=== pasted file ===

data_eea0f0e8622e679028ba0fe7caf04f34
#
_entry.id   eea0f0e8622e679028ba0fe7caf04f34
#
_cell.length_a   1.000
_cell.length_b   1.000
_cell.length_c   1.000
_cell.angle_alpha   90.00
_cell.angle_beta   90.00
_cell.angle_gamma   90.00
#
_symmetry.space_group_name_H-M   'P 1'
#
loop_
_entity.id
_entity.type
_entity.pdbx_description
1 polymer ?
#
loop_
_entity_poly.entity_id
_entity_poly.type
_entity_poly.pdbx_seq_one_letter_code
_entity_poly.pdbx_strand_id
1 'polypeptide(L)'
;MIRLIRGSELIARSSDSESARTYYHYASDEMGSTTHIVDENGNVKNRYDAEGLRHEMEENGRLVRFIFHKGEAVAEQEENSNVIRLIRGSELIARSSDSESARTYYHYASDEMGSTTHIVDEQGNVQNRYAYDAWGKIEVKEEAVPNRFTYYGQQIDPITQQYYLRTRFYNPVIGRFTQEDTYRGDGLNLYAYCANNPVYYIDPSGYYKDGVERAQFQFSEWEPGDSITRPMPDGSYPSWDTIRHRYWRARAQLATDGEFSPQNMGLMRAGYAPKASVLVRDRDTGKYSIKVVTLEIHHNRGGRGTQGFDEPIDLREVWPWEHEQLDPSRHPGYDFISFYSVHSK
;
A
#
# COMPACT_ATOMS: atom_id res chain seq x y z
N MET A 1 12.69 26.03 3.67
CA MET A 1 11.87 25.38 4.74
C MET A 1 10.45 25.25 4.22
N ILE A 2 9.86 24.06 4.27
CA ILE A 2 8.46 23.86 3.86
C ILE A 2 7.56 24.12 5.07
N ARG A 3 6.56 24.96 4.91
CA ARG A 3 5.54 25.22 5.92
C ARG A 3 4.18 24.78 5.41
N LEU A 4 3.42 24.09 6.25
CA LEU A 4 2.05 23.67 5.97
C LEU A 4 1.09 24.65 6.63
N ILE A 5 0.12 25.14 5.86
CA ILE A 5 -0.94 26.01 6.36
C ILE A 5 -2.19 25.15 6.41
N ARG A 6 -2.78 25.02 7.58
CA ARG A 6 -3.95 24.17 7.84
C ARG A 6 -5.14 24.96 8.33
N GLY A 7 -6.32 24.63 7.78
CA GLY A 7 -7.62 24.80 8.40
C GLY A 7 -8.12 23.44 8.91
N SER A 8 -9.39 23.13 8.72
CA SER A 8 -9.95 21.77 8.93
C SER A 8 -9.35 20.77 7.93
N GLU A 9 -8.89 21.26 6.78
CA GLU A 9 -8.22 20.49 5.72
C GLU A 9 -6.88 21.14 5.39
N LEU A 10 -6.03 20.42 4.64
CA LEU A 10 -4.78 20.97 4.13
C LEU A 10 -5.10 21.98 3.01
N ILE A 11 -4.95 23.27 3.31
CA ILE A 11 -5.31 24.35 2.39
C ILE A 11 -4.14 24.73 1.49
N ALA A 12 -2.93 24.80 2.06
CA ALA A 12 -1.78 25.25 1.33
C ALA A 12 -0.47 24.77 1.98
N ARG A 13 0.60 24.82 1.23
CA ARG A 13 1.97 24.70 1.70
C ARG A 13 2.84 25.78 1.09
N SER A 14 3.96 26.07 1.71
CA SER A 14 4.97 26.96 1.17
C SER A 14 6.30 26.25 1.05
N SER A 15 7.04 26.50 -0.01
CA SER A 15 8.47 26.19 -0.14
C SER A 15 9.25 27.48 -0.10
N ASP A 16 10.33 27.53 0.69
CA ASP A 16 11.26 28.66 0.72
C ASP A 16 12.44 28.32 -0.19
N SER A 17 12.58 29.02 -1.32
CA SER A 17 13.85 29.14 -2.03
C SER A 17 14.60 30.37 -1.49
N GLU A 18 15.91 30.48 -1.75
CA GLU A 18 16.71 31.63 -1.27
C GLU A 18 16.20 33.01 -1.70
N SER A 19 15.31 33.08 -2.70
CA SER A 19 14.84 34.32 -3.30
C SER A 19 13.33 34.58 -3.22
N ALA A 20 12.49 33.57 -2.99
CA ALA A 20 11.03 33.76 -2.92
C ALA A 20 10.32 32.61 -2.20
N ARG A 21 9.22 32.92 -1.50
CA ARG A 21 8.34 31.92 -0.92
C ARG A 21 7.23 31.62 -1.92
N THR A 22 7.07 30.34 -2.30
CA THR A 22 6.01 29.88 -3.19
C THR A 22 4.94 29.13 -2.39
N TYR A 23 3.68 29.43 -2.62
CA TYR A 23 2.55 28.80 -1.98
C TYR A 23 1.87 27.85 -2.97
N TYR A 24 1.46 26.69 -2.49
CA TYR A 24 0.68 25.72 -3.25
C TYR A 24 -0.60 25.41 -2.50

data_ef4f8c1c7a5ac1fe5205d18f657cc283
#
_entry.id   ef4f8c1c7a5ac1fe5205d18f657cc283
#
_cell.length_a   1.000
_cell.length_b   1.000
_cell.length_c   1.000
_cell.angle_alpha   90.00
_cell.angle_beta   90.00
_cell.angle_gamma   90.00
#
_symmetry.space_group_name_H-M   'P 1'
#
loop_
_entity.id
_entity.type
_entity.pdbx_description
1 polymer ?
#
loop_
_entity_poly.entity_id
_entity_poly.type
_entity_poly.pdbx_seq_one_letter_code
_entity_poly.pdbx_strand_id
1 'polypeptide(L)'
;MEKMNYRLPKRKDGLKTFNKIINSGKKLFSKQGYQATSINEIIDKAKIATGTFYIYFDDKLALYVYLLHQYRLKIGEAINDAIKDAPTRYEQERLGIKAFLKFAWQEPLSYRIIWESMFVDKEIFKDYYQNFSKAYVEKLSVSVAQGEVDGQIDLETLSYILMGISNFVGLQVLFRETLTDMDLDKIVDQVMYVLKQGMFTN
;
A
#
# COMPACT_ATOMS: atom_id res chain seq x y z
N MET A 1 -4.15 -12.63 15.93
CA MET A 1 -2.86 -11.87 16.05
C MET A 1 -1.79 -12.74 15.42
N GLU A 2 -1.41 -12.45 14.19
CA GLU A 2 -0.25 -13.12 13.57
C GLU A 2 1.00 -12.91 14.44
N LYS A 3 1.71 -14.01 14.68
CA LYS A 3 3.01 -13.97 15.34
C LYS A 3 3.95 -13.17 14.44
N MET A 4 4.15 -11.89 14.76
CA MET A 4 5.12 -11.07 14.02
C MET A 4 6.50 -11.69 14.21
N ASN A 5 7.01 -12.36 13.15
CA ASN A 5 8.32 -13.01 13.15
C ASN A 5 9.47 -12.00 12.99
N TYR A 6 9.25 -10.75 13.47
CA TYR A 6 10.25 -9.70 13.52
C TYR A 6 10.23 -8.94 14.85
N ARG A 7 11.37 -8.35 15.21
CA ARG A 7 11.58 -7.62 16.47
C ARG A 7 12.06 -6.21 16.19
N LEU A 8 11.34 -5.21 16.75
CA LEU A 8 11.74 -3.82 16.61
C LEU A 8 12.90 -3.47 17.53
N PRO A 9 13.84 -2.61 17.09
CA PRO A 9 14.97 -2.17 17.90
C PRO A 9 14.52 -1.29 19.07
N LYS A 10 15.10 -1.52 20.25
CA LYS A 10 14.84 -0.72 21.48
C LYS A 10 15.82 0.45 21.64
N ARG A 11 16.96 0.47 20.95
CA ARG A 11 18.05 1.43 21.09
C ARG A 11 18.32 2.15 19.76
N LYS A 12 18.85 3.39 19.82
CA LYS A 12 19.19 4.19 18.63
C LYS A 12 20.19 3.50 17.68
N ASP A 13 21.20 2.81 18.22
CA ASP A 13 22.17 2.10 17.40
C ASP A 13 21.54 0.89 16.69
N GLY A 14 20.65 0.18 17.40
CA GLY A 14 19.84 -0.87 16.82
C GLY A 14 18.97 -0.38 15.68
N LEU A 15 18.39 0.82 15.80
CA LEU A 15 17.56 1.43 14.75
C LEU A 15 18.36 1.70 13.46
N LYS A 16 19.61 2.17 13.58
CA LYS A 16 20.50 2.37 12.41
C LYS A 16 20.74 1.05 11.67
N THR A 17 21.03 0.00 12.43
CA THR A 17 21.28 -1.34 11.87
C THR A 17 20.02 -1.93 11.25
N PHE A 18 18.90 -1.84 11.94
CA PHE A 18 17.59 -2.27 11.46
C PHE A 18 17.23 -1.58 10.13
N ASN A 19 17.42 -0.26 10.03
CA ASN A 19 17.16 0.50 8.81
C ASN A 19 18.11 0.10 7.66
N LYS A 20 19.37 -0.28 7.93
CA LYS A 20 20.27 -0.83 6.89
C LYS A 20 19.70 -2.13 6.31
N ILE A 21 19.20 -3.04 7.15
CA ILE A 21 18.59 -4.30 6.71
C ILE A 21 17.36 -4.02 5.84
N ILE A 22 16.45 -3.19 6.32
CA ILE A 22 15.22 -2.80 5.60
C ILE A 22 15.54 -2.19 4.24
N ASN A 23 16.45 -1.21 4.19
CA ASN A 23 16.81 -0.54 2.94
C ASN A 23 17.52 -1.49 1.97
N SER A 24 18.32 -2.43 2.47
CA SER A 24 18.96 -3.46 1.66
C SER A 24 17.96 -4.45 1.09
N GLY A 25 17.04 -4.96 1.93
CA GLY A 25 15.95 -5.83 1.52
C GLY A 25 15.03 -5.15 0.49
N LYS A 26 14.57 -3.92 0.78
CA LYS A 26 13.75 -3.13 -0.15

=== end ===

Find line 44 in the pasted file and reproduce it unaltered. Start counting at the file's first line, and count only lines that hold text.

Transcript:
CA ILE A 5 -0.94 26.01 6.36